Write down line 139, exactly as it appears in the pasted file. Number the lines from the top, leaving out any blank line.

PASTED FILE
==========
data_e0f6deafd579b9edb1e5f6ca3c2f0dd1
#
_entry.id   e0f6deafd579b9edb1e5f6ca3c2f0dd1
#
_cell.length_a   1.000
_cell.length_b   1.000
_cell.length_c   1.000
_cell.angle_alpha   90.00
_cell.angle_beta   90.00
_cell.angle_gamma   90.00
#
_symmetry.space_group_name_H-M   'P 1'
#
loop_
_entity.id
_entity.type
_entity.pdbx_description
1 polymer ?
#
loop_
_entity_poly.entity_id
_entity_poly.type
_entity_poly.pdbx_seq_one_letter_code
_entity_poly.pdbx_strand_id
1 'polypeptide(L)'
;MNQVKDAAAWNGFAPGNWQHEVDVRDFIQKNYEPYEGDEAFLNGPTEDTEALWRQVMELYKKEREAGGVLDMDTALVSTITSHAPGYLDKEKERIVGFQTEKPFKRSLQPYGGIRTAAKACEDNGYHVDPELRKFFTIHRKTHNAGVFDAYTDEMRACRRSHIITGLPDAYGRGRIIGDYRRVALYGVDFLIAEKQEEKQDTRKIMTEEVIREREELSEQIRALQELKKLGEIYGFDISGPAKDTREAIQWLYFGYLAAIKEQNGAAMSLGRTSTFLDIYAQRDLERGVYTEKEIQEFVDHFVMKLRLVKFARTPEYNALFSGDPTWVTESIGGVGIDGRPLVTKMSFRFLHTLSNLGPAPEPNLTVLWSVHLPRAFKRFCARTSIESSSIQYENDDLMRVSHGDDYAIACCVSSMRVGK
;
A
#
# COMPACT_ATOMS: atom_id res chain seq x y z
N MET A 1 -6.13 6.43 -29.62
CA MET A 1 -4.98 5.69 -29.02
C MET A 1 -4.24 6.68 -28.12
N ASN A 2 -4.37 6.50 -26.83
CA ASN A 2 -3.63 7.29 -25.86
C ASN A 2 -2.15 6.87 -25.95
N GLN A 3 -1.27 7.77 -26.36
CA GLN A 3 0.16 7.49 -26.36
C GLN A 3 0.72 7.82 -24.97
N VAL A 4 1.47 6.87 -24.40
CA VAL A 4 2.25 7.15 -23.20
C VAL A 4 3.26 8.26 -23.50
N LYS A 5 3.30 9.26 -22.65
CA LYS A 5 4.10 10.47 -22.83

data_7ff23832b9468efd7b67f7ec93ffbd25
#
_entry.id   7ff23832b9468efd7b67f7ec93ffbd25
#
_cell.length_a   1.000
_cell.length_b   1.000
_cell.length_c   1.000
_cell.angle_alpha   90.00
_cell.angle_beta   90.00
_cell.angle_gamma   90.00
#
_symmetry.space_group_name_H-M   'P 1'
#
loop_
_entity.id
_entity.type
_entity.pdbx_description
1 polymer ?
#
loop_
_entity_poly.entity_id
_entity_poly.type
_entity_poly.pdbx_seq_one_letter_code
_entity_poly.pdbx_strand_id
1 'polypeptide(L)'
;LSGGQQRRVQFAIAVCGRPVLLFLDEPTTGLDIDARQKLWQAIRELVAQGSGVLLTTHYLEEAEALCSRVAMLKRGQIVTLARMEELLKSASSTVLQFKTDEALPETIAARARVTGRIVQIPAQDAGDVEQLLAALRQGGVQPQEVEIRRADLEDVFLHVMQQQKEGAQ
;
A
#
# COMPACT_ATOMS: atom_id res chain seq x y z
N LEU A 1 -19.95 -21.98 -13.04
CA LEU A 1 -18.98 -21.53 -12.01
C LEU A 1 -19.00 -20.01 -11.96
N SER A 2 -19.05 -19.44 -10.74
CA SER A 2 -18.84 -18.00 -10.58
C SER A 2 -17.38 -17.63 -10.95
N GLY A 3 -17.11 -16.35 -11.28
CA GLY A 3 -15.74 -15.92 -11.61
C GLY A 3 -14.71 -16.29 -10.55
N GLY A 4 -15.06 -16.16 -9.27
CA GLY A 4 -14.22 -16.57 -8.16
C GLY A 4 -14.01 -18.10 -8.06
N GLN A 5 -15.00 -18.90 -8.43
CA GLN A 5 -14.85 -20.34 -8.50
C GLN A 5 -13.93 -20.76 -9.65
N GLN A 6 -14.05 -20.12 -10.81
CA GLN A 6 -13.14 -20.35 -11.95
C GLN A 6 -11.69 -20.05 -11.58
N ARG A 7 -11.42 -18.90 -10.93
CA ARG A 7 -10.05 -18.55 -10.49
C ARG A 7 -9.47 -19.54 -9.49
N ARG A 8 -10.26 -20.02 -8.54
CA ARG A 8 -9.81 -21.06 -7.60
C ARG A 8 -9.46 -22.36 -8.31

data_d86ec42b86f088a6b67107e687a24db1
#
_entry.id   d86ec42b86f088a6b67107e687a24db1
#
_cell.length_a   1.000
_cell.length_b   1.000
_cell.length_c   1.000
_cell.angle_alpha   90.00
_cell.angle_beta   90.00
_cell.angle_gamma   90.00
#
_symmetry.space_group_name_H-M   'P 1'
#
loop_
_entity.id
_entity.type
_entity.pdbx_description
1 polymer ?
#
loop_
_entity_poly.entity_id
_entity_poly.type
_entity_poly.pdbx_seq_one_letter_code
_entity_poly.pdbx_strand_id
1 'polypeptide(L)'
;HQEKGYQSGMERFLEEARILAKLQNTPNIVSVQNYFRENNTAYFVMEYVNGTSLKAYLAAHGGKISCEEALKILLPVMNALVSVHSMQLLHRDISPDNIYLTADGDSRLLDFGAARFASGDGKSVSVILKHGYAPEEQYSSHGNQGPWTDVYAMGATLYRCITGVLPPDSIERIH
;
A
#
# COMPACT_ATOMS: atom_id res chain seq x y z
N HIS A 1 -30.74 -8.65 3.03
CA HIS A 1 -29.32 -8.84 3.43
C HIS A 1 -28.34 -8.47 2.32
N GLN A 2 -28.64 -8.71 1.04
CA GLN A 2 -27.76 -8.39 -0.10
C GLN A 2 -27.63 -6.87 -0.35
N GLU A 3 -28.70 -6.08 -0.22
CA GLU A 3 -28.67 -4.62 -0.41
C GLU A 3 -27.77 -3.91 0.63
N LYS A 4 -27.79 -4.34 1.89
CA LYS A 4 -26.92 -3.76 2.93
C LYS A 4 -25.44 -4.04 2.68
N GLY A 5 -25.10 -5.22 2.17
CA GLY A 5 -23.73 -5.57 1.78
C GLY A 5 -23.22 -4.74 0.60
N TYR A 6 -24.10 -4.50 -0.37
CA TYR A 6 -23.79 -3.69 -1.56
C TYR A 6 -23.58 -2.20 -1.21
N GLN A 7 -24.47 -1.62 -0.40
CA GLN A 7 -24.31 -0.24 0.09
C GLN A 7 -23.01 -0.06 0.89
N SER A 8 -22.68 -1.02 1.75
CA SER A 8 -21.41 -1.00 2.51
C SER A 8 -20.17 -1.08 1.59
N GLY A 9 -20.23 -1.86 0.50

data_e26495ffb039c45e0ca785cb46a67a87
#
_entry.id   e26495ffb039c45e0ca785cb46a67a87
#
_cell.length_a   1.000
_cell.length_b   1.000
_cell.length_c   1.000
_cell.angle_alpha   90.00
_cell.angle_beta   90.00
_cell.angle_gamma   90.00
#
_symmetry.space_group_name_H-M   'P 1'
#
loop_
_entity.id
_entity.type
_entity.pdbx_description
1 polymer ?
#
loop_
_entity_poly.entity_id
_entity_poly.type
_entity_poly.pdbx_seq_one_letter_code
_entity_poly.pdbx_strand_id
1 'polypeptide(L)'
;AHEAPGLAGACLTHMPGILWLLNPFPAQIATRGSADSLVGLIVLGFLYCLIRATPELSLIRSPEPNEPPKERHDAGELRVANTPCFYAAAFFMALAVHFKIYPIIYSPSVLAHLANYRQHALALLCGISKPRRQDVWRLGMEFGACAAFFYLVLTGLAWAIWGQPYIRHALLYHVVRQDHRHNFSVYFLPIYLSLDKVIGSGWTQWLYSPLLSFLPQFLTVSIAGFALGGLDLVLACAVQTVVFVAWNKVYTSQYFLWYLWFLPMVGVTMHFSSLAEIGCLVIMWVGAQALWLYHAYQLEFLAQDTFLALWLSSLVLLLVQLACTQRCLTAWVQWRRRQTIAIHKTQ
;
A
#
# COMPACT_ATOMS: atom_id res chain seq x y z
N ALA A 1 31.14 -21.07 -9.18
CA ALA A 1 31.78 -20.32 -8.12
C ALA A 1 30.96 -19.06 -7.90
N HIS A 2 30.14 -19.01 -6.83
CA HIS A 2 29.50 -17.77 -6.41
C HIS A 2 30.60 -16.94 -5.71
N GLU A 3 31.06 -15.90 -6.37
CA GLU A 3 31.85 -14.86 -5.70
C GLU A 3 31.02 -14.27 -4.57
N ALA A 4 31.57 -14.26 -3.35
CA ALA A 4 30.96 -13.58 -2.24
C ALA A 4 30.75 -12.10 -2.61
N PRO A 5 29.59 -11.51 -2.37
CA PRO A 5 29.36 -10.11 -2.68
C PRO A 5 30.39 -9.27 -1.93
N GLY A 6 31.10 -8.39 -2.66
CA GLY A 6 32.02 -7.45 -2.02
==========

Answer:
CA LYS A 4 -26.92 -3.76 2.93